Plans to allow superannuation to be optional for low-income workers has been called a “tax-grab” by new research from Industry Super Australia (ISA). The controversial proposal was floated by backbench Coalition last year and would allow workers earning under $50,000 the ability to opt-out of the otherwise compulsory retirement fund and instead use the additional money as wages.
Although tempting for many low-income workers searching for a higher pay packet, ISA has said the decision would only lump New South Wales workers with an extra $1.3 billion tax bill each year. The proposal is part of the Federal Government’s Retirement Income Review however, if implemented, is said to erode the universal superannuation system while simultaneously leaving workers with next to nothing in retirement.
ISA’s Chief Executive Bernie Dean called the proposal “dangerous” adding that it would condemn more than one million New South Wales workers to poverty in retirement, all while handing them an even bigger tax bill now.
“The numbers don’t lie,” Dean said. “Opt-out super is a blatant tax grab that would be used to prop up the government’s budget bottom line, at the expense of hardworking NSW’s worker’s retirement savings. It’s bad for the economy and bad for NSW. Local NSW MPs need to call out this proposal for what it is or explain to their constituents why they support them paying more tax for no gain.”
According to a hypothetical scenario created by ISA, a 30-year-old man earning $50,000 in his continuous career would lose $533,000 from his retirement savings and be lumped with an extra $113,000 in tax over his working life. Meanwhile, a 30-year-old working mother earning $50,000 who also takes time out to raise her children would lose almost $300,000 from super and add on $61,000 in tax.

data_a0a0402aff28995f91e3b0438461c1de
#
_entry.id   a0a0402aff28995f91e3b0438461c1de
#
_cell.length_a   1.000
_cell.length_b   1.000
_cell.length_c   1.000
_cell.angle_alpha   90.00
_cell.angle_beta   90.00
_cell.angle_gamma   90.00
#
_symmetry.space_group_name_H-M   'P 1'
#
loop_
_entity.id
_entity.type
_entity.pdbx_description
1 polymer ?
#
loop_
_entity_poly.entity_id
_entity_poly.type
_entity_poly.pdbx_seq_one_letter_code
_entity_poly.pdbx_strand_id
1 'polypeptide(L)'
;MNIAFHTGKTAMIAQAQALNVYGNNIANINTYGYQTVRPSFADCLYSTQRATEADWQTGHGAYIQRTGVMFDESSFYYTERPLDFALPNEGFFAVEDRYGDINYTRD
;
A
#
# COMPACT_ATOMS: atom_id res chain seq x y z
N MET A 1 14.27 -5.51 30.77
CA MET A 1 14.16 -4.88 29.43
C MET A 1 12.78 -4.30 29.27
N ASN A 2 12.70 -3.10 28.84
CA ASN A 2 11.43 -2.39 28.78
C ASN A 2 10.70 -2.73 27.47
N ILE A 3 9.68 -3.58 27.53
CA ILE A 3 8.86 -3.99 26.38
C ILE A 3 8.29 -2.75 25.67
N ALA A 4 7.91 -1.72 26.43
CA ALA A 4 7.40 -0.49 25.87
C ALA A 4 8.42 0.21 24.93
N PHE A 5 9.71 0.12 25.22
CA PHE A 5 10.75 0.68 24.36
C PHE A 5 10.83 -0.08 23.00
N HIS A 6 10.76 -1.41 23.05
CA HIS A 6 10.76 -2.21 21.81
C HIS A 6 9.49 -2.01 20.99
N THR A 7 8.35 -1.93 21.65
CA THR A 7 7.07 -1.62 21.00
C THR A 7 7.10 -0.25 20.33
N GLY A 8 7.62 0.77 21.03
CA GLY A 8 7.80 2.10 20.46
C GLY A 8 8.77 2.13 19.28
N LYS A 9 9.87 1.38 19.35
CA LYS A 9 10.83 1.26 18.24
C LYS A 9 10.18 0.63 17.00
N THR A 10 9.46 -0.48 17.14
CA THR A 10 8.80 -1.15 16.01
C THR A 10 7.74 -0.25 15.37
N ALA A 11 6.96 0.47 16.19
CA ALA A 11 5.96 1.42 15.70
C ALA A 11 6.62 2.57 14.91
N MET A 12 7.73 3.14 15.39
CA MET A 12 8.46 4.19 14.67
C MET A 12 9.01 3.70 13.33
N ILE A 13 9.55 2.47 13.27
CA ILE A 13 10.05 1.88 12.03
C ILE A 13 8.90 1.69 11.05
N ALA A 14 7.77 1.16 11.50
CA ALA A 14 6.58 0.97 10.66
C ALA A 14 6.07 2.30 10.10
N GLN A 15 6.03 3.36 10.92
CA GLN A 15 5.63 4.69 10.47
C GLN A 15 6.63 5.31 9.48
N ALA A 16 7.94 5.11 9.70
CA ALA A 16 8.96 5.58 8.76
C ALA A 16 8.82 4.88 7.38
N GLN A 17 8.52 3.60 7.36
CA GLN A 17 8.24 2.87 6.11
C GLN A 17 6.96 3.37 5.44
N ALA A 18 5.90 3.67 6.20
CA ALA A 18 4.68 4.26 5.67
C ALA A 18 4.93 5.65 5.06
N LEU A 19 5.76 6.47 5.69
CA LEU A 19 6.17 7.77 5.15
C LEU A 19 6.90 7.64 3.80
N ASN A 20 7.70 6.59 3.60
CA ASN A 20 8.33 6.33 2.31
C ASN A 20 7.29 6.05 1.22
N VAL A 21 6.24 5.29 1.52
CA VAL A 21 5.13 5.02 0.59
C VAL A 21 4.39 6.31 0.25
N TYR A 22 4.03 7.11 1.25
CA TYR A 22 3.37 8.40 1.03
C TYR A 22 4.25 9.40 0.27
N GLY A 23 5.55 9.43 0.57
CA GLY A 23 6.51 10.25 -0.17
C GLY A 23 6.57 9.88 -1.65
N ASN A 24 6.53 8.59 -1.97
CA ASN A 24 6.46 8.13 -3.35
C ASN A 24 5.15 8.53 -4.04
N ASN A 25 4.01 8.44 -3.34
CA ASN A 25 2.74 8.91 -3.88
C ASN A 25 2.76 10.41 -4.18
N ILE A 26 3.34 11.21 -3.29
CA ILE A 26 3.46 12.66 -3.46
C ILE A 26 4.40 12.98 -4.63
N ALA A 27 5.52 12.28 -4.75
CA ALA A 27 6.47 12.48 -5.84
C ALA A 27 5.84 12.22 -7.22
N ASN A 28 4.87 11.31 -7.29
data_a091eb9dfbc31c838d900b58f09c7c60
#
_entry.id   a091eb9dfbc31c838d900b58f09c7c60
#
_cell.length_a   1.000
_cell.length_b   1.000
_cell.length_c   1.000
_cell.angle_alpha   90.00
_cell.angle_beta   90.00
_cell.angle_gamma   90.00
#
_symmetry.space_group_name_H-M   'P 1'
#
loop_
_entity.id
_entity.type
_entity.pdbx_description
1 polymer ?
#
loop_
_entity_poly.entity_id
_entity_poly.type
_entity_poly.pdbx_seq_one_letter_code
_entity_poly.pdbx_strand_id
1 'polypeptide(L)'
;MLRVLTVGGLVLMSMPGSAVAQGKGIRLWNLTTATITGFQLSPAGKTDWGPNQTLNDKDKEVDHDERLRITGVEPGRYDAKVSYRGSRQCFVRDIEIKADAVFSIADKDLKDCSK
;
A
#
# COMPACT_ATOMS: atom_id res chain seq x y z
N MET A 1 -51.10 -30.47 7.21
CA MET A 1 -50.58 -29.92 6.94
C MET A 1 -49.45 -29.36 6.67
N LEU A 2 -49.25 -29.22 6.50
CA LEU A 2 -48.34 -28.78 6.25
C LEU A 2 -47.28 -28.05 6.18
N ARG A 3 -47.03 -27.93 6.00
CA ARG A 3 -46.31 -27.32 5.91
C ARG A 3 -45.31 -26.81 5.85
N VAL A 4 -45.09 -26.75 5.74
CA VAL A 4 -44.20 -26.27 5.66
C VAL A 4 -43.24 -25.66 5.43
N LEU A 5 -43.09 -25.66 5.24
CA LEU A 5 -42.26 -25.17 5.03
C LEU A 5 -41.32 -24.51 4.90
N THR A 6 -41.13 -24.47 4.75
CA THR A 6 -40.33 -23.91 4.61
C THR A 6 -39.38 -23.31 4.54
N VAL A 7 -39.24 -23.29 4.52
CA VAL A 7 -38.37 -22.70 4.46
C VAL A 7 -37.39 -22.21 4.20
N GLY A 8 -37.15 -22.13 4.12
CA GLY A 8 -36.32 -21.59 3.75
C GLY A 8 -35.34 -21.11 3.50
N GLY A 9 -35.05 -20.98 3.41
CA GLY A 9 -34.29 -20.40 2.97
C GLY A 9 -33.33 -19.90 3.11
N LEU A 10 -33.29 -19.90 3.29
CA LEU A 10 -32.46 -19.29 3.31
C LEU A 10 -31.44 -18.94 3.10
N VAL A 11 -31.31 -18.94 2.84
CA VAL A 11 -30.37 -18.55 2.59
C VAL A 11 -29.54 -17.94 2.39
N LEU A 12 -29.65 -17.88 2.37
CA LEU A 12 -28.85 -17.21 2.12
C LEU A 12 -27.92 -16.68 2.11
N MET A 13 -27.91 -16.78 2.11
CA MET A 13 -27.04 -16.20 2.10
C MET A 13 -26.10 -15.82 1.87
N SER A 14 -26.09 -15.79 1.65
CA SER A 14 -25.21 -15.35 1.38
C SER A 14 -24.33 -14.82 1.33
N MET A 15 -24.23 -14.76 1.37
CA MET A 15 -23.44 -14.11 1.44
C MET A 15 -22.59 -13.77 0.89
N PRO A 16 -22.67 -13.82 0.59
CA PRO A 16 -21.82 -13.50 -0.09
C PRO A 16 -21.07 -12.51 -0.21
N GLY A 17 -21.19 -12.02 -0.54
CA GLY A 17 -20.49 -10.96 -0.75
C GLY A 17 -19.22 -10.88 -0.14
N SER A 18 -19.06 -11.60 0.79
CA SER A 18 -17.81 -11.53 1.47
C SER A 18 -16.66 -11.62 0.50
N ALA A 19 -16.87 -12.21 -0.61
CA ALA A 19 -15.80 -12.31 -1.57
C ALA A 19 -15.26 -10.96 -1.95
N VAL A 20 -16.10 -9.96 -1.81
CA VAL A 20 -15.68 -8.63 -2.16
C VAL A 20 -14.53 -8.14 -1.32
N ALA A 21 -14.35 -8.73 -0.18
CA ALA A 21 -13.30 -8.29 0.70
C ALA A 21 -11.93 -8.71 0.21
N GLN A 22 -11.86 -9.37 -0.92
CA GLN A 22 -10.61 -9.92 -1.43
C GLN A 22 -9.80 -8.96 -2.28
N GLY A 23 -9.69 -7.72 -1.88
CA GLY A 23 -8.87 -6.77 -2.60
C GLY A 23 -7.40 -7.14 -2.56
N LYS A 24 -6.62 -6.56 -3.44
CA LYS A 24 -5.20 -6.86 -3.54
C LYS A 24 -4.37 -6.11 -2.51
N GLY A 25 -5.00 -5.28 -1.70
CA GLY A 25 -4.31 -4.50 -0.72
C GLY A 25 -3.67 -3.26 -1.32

Despite this opinion regarding the increased tax bill, in 2018 The Australian announced that more than 710,000 Australian workers would choose to opt-out of compulsory superannuation contributions if given the chance. The surprising statistics came from a policy costing from the Parliamentary Budget Office which was the first official modelling of the impact of making super voluntary.
The analysis said that an estimated 7 per cent of employees, including one-fifth of those under 30 on low incomes, would rather put the mandatory superannuation funds towards their salary than retirement. However, it also stated that those earning in the top 15 per cent of wages (above $100,000 per annum) and those over 60 would prefer to continue receiving the 9.5 per cent allocated retirement fund, implying the superannuation policy was less likely to benefit young people and low-income workers.
It was understood that workers earning less than $60,000 a year with a maximum of $5,700 worth of super contributions would opt-out immediately with the assumption that without a sufficient super income, they would continue to be reliant on the pension regardless.
Rules surrounding opting out of superannuation have changed since January 1, where workers with multiple employers are now able to opt-out from receiving super from some of their employers to avoid unintentionally going over the concessional contributions cap and increasing their tax bill. However, the overall payments still remain mandatory for all workers earning over $450 or more monthly before tax — with the exception of some cases with self-employment or contract workers.
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